Great Illustrated Books

Friends with Boys

By Faith Erin Hicks

First Second Books / Roaring Brook / Macmillan, 2012
Pages : 224
Suggested Ages: 12 and Up
ISBN: 1596435569

A girl haunted by her mother’s abandonment and saddled with a ghost must navigate her first days of high school. In this moody, atmospheric graphic novel, she gets unexpected help putting her anxieties to rest.

Maggie won’t admit that she is nervous about attending high school for the first time especially after her older brothers take the tough love approach: sink or swim. Her face, in a series of comical close-ups, reveals her anxiety as well as a hint of sadness. A glimpse of a family photo provides a clue to happier times when Maggie’s mother was still in the picture, homeschooling her. Maggie is haunted by her mother’s departure. In parallel, the ghost who is hovering around Maggie has lost something, too. She's the widow of a sea captain, and she won’t leave Maggie in peace.

At school, it is understated but significant that Maggie becomes friends with two outcasts, sister and brother Lucy and Alistair. The banter among the misfits comes easily, and it's a great testament to their budding friendship that Maggie tells them about the ghost. One night, they help her “borrow” the prosthetic hand of the sea captain from a museum in an effort to appease the ghost. But during their escapade, they have a run-in with a popular group of athletes. Although most scenes are suffused with humor, with this encounter, the mood changes to violent. Tensions and rivalries that have been simmering beneath the surface come to a head. Maggie’s brothers rally behind her to put things to right. In the process, secrets are shared and issues brought into the light.

The emotional intensity, handled with an easy touch, will resonate with raw teens everywhere. Although readers never learn why Maggie’s mother left, they are certain that Maggie’s bond with her brothers and friendship with Lucy and Alistair will help her move forward. As if in response to this, the ghost trails off. Maggie’s realizations are perfectly paced, and the art captures them in wordless panels so readers can absorb her responses and growth. The characters’ faces are incredibly expressive as is the body language. And the black-and-white palette perfectly suits the moody, atmospheric story. Sure to strike a nerve for all those in the sweet, spooky throes of adolescence.

Extras: Check out the webcomic edition with author comments and lots more:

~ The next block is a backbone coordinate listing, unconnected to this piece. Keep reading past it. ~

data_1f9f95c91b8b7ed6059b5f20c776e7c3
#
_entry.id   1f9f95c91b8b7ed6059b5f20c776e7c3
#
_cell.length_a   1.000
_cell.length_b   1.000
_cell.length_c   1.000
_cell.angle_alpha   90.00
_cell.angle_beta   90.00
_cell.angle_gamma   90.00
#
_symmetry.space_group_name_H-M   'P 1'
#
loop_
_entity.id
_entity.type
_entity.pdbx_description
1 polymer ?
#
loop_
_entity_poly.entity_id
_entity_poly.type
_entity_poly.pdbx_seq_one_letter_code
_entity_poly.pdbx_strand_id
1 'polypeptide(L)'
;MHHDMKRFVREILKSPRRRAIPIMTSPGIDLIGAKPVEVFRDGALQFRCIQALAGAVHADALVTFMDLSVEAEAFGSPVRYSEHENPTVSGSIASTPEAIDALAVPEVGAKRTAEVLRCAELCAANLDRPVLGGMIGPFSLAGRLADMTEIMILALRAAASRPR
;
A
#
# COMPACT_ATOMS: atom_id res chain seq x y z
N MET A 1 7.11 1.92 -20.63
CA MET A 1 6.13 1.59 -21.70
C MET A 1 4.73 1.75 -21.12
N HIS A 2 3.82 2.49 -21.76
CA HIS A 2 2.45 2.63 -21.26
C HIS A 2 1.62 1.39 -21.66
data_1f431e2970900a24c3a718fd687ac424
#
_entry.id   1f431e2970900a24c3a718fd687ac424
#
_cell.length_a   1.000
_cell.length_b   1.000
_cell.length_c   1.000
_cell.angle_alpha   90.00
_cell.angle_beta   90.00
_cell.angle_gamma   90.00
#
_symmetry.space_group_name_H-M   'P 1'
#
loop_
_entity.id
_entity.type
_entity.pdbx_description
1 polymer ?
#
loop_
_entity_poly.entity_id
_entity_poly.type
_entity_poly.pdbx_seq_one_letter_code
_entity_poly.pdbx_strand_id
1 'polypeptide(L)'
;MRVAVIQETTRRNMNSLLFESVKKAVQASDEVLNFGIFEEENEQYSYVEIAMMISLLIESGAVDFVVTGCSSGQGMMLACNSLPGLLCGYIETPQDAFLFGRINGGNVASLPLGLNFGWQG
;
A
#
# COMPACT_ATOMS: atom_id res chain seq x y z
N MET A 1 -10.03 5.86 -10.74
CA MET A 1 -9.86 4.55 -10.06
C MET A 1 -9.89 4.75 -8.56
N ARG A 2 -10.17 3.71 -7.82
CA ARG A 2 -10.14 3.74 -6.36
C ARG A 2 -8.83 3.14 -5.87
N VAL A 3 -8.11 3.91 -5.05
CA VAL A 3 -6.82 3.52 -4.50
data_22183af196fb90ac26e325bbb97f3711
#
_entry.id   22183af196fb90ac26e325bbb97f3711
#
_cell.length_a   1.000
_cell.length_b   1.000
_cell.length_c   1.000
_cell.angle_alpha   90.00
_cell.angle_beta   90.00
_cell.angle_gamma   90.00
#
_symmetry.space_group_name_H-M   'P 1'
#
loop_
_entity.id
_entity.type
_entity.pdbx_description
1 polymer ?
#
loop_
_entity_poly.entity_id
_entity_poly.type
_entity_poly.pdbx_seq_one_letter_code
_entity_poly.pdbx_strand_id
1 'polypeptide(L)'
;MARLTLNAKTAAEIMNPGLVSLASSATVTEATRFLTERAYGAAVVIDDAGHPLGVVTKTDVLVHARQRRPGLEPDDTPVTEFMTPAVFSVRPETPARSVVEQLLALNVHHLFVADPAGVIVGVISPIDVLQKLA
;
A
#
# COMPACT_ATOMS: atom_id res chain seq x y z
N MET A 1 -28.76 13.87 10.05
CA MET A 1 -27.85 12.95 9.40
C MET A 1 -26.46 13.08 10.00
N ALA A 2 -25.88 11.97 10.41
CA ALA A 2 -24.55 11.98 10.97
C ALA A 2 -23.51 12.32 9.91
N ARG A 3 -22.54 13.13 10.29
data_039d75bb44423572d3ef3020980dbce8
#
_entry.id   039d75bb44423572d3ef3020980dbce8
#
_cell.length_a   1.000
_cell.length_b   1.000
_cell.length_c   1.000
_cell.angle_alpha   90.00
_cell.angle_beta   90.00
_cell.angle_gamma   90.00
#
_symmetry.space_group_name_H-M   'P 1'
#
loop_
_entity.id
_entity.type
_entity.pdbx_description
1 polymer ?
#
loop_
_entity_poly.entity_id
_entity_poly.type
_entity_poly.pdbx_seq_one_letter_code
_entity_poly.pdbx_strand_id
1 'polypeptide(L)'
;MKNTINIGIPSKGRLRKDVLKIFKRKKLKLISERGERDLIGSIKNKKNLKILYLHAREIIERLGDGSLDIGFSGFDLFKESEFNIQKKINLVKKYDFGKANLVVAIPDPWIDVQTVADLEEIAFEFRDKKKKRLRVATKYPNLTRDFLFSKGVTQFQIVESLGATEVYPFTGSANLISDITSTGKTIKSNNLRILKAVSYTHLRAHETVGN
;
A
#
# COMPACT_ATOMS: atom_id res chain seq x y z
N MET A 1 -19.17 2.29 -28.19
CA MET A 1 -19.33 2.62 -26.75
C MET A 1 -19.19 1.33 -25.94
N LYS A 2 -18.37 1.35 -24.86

Reviewed by : JMcD


If you love this book, then try:

Beaton, Kate. Hark! A Vargrant! Drawn and Quarterly, 2011. ISBN-13: 978-1770460607

Brosgul, Vera. Anya's Ghost. First Second, 2011. ISBN-13: 978-1596435520

Hicks, Faith Erin. The War at Ellsmere. SLG Publishing, 2008. ISBN-13: 978-1593621407

Hicks, Faith Erin. Zombies Calling. SLG Publishing, 2007. ISBN-13: 978-1593620790

Kelly, Joe. I Kill Giants. Image Comics, 2009. ISBN-13: 978-1607060925

Kim, Susan, Laurence Klavan. Brain Camp. First Second, 2010. ISBN-13: 9781596433663

O'Malley, Bryan Lee. Lost At Sea. Oni Press, 2005. ISBN-13: 978-1932664164

O'Malley, Bryan Lee. Scott Pilgrim's Precious Little Life, Volume 1. Oni Press, 2004. ISBN-13: 978-1932664089

Tsugano, Gaku. The Melancholy of Haruhi Suzumiya, Volume 1. Yen Press, 2008. ISBN-13: 978-0759529441

Critics have said

After being homeschooled her whole life, Maggie is starting high school at a public school and she��s understandably terrified. Anxiously she goes to school and eventually makes a few friends that others might consider weird because of how they look, but they turn out to be good comrades. In the midst of this easy-to-read slice-of-life action, Maggie is also being haunted by a female ghost who died about 200 years ago. Despite the addition of the ghost to the story, the graphic novel continues in realism mode, instead of shifting to a horror tale. And while the book starts out strongly, it leaves many things unanswered, like why Maggie��s mother left or what the ghost wants, leading to a somewhat abrupt ending. Maggie is a likable main character, however, and her anxiety about school is well portrayed, while Hicks��s black and white art is sharp and comically expressive.

Hicks excels at depicting adolescent emotion and the way feelings ricochet off the actions and reactions of others, each teenager suffering a constant and confusing onslaught of hurt and acceptance, infatuation and rejection, loneliness and relief. Her black-and-white panels, often wordless, are better at conveying these fleeting but deeply felt states than they are at depicting action, which is sometimes lost in the shuffle. She also shows flashes of clever humor, as when she labels an image of two brothers embracing ���Manly Hug.��
New York Times

Filling monochrome ink-and-wash panels with wonderfully mobile faces, expressively posed bodies, wordless conversations in meaningful glances, funny banter and easy-to-read visual sequences ranging from hilarious to violent, Hicks crafts an upbeat, uncommonly engaging tale rich in humor, suspense and smart, complex characters.
Kirkus Reviews